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Review: "Proven Innocent" a one-note drama

Although he’s best known as a comedic actor, Kelsey Grammer oftentimes does great work in dramatic roles. He proved that as the manipulative mayor of Chicago in the short-lived television drama "Boss."

The new show "Proven Innocent" also features Grammer as a Chicago-based villain but this show lacks the excitement and surprises that kept Bossentertaining.

In "Proven Innocent," Grammer plays Gore Bellows. Bellows is a hard-nosed prosecutor bent on sending people to jail. He’s so bent on prosecutions that he doesn’t mind convicting innocent people on baseless charges.

The show’s main character is one of those people. Rachelle Lefevre stars here as Madeline Scott, a lawyer who was previously convicted — alongside her brother — of murdering a childhood friend. Scott spent seven years in prison after Bellows prosecuted her in the courtroom and the press. After her release, she earned a law degree and became a leading attorney at the Injustice Defense Group, an organization that helps overturn wrongful convictions.

Now Scott’s goal is to show the world how unethical Bellows truly is, especially now since he’s running for attorney general of the state.

Scott is the inspiring hero and the show notes that time and again, showing her on a crusade for justice. The character, unfortunately, is one-note though and in the first two episodes, she’s portrayed as an idealistic hero who swoops in to solve one case after another. When an early client decides to fight to overturn her conviction the courtroom, Scott clumsily notes “[Our client] is not fighting for her freedom and neither am I. She’s fighting for her innocence.”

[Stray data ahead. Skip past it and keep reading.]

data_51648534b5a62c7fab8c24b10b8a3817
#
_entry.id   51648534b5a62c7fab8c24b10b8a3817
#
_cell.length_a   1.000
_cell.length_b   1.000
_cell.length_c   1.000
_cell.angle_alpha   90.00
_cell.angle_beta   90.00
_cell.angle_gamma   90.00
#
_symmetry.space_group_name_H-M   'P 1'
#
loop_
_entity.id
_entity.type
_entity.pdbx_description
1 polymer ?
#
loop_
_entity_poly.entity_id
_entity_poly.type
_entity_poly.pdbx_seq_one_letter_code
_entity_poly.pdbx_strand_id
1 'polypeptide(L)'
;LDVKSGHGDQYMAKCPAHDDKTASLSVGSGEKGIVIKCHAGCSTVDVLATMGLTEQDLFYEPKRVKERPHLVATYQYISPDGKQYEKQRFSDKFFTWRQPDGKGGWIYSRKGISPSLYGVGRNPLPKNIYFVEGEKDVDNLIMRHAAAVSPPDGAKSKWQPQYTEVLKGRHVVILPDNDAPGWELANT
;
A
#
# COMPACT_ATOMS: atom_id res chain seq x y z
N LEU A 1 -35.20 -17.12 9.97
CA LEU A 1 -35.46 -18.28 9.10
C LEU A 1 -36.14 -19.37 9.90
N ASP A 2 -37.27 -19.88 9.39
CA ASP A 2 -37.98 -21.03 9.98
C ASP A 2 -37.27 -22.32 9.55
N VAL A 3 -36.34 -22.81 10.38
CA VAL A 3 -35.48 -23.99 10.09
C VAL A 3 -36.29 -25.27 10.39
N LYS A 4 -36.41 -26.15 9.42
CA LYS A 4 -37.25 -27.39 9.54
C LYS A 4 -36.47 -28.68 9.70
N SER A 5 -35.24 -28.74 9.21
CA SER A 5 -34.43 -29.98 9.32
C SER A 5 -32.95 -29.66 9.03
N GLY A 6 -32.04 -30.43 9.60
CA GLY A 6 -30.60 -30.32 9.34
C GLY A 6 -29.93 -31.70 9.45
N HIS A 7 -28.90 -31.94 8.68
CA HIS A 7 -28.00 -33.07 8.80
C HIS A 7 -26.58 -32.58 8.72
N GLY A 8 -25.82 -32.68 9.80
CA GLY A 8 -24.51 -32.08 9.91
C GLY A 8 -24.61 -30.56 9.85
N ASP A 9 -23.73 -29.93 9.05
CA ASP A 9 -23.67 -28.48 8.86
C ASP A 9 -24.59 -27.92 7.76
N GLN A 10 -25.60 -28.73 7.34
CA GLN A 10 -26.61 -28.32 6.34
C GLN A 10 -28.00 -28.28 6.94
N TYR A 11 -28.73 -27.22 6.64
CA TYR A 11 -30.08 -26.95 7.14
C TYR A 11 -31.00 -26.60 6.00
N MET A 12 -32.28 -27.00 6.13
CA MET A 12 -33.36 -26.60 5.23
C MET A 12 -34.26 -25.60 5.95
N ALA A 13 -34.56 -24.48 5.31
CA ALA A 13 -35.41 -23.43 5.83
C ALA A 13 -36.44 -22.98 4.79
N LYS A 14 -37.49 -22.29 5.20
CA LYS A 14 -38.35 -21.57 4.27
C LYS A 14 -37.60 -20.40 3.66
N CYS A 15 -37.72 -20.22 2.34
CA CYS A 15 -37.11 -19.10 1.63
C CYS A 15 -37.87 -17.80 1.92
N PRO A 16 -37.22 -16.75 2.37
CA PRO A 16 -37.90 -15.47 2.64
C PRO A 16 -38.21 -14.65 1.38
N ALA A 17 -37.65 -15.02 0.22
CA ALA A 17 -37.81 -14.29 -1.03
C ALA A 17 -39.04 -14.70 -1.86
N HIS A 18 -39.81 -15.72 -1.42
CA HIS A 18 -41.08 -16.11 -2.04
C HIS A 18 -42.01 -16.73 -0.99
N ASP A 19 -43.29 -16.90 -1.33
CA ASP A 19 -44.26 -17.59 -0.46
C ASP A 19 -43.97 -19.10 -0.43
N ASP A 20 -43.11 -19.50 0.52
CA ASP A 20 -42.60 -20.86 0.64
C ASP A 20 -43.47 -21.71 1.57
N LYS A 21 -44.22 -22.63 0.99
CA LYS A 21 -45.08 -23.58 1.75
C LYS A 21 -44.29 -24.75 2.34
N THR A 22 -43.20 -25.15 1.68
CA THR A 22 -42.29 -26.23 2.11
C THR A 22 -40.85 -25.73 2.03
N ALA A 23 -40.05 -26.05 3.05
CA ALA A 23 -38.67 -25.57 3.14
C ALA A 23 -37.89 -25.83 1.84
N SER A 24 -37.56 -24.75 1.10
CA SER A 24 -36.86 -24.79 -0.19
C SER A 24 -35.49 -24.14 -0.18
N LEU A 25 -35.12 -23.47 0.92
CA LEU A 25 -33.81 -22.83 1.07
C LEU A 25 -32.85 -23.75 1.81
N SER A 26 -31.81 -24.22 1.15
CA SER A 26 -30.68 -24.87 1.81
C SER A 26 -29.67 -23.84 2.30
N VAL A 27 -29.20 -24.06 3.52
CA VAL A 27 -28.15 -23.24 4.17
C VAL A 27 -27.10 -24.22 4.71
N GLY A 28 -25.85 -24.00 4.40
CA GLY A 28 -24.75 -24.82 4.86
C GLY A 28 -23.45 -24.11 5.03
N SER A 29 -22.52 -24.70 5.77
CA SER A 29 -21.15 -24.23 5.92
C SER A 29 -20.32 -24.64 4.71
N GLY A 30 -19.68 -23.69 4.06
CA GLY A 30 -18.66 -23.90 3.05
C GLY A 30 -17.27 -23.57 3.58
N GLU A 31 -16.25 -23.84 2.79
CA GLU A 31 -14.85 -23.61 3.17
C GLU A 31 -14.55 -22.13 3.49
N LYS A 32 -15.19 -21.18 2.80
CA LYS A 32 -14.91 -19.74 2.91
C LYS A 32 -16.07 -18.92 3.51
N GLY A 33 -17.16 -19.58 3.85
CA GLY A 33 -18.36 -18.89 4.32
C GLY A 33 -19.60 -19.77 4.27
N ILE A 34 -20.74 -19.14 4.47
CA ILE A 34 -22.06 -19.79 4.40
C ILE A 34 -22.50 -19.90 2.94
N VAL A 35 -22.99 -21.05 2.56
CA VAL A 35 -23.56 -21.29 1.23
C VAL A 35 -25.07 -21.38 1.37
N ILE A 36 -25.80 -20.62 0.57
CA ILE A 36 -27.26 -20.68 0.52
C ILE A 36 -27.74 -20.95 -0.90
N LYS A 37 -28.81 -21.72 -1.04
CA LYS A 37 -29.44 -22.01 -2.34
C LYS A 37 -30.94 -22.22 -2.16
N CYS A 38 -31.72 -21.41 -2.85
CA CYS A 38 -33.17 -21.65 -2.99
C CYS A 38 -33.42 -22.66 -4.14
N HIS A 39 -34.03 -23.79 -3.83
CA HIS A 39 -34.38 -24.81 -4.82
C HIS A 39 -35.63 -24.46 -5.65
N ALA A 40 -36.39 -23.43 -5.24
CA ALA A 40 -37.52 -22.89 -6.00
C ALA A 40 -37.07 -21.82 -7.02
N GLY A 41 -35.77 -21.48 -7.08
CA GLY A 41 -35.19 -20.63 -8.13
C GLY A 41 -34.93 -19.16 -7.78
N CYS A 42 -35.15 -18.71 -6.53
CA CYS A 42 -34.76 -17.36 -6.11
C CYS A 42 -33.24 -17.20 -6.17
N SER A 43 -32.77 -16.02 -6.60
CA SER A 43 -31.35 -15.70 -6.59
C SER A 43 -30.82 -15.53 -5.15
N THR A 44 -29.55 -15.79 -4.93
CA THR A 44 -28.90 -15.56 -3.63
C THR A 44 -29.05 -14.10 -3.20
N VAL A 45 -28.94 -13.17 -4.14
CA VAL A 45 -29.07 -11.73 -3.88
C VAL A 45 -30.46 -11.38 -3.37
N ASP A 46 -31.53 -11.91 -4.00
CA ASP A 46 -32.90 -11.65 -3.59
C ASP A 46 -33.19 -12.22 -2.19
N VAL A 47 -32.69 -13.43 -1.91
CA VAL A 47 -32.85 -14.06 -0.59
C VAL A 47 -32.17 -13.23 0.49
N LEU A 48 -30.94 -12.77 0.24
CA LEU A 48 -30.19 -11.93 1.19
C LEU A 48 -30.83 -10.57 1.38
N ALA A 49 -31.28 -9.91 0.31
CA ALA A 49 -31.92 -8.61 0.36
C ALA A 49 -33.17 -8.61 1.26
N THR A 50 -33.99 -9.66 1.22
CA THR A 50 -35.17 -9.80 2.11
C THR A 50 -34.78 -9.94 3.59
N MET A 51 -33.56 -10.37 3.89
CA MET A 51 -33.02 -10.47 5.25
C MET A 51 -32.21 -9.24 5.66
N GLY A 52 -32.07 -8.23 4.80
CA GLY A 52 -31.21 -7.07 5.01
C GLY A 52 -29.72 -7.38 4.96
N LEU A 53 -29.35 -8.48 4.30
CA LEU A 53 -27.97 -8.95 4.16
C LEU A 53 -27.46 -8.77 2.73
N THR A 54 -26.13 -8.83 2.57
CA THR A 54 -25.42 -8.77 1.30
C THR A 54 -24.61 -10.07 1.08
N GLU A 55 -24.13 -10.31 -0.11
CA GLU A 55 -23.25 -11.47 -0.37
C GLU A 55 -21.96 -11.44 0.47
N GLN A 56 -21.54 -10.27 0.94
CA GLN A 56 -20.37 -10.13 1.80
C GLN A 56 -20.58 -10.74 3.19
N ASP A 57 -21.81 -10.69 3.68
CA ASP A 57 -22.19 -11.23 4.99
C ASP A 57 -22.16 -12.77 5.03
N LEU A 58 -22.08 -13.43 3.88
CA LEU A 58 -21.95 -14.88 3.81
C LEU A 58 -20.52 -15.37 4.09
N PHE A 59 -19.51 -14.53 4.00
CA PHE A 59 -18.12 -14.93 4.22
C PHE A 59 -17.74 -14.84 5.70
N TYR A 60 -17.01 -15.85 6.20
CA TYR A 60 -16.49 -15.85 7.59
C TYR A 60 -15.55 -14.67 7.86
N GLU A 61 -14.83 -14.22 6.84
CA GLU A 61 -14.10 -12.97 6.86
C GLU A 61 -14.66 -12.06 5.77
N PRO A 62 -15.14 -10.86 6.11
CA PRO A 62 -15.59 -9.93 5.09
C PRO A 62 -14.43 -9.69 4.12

In the first two episodes, she’s able to overcome past convictions and free wrongfully-imprisoned individuals with few obstacles standing in her way.

The man behind those convictions is Bellows. With every one-note hero, there’s oftentimes a one-note villain and Bellows is that villain. He doesn’t care if an accused person is innocent or guilty. He cares about convictions. In fact, despite the fact that Madeline Scott and her brother Levi (Riley Smith) were eventually freed, Bellow still believes that Madeline is a killer.  

The courtroom drama strives to be extremely serious but it also has a lightheartedness that comes across as silly. When Madeline appears in a courtroom representing Levi (who became a drug addict after his conviction), she’s asked about how he pleads and she responds, “As always in our family, not guilty, your honor.” Other courtroom scenes — including ones where Scott argues directly with prosecutors — feel clunky and unrealistic.

There’s also a set of supporting characters here who all have their own little quirks or interests. One of Madeline’s coworkers is Violet Bell (Nikki M. James), who hosts a podcast about their clients. That show has little to do with the rest of the program. It’s seemingly just used for unnecessary exposition. Vincent Kartheiser (best known as Pete from Mad Men) also works for the organization as an enigmatic investigator who can seemingly inject himself into any situation that could help him solve a case.  

The whole program feels like a traditional legal drama without the complex characters that make great dramas stand out. One of the great legal dramas of the last decade was "The Good Wife," which also featured a lawyer seeking to disprove public and private assumptions about herself in the courtroom. There was a depth to that show though and its characters that are sorely lacking in "Proven Innocent." 

The idea of a drama focused solely on overturning wrongful convictions seems like a solid one but this one lacks the complexity to make the concept truly work. 

 "Proven Innocent" airs Friday nights on Fox.

Grade: C-

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